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Day of the Kings

a Historical Drama
CATEGORY : DRAMA
by Daphne Greaves

COMPANY : Alliance Theatre Company [WEBSITE]
VENUE : Woodruff Art Center [WEBSITE]
ID# 1185

SHOWING : January 21, 2005 - February 27, 2005

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PRODUCTION DESCRIPTION

Cuban Society in the 1820's is put under the microscope as three "Day of the Kings" reveals the strata and pressures on three characters. Winner of the First Graduate Playwrights' Competition


CAST & CREW LIST
Fight Choreographer Jason Armit
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REVIEWS

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Cultural Smugness
by Dedalus
Thursday, March 3, 2005
4.0
Let me say right off the bat that I thoroughly enjoyed Daphne Greaves’ “DAY OF THE KINGS,” which recently completed its run at the Alliance’s Hertz Stage. It was a colorful “slice-of-ethnicity” which didn’t reduce its characters to cultural stereotypes. It showed us characters I cared about performed well. I also liked the design with its primary-color lights and Triptych Arch composition – very adaptable to let scenes flow into each other. The dialogue was smart and interesting, and (I assume) the background was well-researched and used.

What I want to talk about here are just a few thoughts that occurred to me after the play, and I’m curious how they’ll fly with the denizens of this site.

Whenever a writer produces an historical work, or a work set in a culture not there own, there is a danger of what I’ll call “Cultural Smugness.” This can take several forms.

“Day of Kings” is almost guilty of the “Aren’t we much better than they are” syndrome. The hallmark of this is characters who suffer under whatever Cultural/Societal pressures influence them. The farther removed from the present day, the better. The subtext here is “Isn’t it awful what this society does” with the presumed Smug Side “Aren’t we lucky we don’t live there/then!” In DOK, in fact, Hector Nunez more than once comments that’s “He’s a product of his society,” especially when he feels guilty about something he’s done.

This symptom is, in fact, a good story source. It gives us characters we can empathize with (or at least understand), and subjects them to situations that are more informed by some cultural paradigm than by a character choice or option; it in fact, tells us that the character has few (if any) options.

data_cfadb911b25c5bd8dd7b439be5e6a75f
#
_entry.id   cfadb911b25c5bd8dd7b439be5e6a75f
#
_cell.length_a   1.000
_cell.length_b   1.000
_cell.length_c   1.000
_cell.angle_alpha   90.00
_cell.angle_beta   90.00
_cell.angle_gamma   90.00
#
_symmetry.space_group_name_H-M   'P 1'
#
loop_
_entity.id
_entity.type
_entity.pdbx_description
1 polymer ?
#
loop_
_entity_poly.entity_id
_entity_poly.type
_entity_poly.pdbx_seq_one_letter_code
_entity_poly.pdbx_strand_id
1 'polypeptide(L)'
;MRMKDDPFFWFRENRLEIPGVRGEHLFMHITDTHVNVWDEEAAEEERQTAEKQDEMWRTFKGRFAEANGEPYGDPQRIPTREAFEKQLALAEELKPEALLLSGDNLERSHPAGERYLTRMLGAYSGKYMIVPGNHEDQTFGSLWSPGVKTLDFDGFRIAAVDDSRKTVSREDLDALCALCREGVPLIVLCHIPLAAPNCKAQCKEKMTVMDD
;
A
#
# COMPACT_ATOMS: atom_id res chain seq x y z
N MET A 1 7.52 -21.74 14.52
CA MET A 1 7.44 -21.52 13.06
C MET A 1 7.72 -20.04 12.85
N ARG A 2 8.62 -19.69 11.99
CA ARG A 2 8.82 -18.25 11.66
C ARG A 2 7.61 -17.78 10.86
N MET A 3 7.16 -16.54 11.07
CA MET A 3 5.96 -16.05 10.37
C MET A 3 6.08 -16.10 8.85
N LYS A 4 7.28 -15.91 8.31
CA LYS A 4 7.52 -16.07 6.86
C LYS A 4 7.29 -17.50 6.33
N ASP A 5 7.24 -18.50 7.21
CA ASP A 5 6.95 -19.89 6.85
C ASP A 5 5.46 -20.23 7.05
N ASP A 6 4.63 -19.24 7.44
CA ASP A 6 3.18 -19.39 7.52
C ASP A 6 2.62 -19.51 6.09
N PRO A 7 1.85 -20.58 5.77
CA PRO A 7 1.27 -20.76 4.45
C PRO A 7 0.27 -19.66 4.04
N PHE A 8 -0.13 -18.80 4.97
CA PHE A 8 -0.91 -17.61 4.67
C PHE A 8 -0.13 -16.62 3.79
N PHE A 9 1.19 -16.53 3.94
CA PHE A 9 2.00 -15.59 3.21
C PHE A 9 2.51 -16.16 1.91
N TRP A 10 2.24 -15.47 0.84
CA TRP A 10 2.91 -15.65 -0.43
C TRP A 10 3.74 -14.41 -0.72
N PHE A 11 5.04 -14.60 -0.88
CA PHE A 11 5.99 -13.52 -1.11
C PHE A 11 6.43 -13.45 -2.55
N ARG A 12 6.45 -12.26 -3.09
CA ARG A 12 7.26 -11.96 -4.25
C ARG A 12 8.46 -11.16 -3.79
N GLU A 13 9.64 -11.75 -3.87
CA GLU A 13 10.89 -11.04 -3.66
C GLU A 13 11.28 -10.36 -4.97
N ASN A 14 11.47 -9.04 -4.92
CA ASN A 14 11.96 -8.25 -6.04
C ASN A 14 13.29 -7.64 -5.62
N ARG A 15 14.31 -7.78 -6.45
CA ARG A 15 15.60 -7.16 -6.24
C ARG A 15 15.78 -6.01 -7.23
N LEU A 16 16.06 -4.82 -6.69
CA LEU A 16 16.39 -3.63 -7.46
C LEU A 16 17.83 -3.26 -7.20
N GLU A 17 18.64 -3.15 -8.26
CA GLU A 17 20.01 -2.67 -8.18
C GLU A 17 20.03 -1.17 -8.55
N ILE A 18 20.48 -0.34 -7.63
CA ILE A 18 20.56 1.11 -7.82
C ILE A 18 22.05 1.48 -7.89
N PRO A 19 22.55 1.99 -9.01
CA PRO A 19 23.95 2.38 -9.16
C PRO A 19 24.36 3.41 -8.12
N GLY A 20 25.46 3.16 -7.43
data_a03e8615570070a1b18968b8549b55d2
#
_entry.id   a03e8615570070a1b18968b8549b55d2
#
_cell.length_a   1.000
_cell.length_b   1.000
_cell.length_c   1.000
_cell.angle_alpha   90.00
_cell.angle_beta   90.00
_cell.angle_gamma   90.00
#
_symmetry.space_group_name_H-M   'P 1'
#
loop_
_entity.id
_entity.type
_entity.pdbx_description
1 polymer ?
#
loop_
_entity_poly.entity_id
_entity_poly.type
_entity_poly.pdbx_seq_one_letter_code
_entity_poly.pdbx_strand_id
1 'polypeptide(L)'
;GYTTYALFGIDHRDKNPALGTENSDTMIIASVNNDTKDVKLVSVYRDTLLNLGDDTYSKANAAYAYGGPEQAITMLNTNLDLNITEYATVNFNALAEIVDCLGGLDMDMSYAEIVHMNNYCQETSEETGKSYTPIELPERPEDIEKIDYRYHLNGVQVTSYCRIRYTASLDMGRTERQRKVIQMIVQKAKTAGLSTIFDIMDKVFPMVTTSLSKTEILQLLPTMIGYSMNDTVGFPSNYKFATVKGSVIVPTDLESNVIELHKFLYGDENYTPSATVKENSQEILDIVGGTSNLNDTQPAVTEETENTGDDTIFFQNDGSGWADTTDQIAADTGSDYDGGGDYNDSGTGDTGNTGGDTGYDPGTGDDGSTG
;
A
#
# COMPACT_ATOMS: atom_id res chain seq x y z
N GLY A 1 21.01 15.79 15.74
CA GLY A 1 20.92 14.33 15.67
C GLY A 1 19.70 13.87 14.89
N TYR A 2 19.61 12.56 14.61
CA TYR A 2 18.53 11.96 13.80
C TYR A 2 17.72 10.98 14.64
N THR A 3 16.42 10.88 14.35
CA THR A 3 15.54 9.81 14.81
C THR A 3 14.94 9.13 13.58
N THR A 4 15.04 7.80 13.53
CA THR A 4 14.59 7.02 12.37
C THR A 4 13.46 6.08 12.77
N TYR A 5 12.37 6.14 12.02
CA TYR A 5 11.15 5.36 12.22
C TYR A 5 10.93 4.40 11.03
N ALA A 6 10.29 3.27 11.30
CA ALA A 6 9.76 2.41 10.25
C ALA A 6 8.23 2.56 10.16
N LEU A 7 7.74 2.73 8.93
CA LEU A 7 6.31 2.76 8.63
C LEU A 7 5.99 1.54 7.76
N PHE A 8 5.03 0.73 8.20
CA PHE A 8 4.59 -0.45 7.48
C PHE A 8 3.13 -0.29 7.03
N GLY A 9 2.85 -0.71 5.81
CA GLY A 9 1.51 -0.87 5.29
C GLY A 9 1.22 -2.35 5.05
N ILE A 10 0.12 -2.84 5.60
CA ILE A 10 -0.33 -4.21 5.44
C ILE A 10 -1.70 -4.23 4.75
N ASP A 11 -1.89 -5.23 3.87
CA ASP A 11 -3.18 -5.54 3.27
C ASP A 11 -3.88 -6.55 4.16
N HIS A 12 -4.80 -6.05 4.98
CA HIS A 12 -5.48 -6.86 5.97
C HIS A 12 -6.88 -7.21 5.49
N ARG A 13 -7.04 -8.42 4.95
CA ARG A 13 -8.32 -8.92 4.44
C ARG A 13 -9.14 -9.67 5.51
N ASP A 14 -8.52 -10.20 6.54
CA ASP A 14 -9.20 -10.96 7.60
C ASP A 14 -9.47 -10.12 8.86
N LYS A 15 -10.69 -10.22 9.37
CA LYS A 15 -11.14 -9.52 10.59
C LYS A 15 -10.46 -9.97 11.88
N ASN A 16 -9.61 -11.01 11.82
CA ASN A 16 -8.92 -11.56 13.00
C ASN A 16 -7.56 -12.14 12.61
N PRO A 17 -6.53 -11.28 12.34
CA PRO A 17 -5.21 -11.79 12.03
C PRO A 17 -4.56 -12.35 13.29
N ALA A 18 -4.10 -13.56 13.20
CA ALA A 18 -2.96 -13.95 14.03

The danger here is in trivializing that culture, of ignoring facets of it that don’t jibe with what the playwright wants to subject the characters to. For better or worse, writers have cultural paradigms, unspoken assumptions that can influence and inform their work. But writing “outside the paradigm.” That is, by imagining an historical or foreign culture, the writer risks ignoring the paradigms that influence that culture and contaminating the fictional culture with her own paradigms.

In DOK, Ms. Greaves avoids this trap very nicely. Yes, we see generic cultural tropes (the dancing celebrants, for example), and the rigid stratification of Cuban Society is the primary villain. But, Ms. Greaves goes to great lengths to show that the characters’ problems and sorrows and joys are as much a product of their own choices as they are of the “Villain Society.”

This form, of course, isn’t nearly as egregious as what I call the “cowardly writer” syndrome. This is when a writer with a “politically incorrect” (or at least unpopular) point of view will use another culture to wallow in his or her own shallowness. A good example of this would be the anti-gay sub-plot of the movie “Braveheart.” When brought to task for this, the writer said “well, that’s what the attitude was then,” as if its placement by a modern writer in a modern work in which it contributes little or nothing plotwise can be thereby justified. The fact that it wasn’t exactly the attitude then never occurred to the writer.

Another example came from a well-known fantasy writer (who, for legal reasons, shall remain nameless here). I saw him at a convention describing how he was starting work on a fantasy set in Maori culture so he could have a macho hero immune from attacks from “politically-correct feminazis.” When I pointed out to him that the macho aspects of Maori culture were a Western stereotype (suggesting he rent the movie “Once Were Warriors” to show an “insider’s” point of view), he frankly told me I had been brainwashed by the liberal media (and aren’t we all tired of hearing that one). The fact that his next book published was a Star Trek book, and no “Maori Fantasy” ever appeared from him I consider a personal victory.

In any case, “Day of the Kings” was a well-done production of a well-written play that, unfortunately, I didn’t see until the last day of the run. I found it moving and enlightening, and detected just the faintest hint of “Cultural Smugness.” Otherwise, I probably wouldn’t have gotten into this long and dreary essay.

-- Brad Rudy (BKRudy@aol.com)


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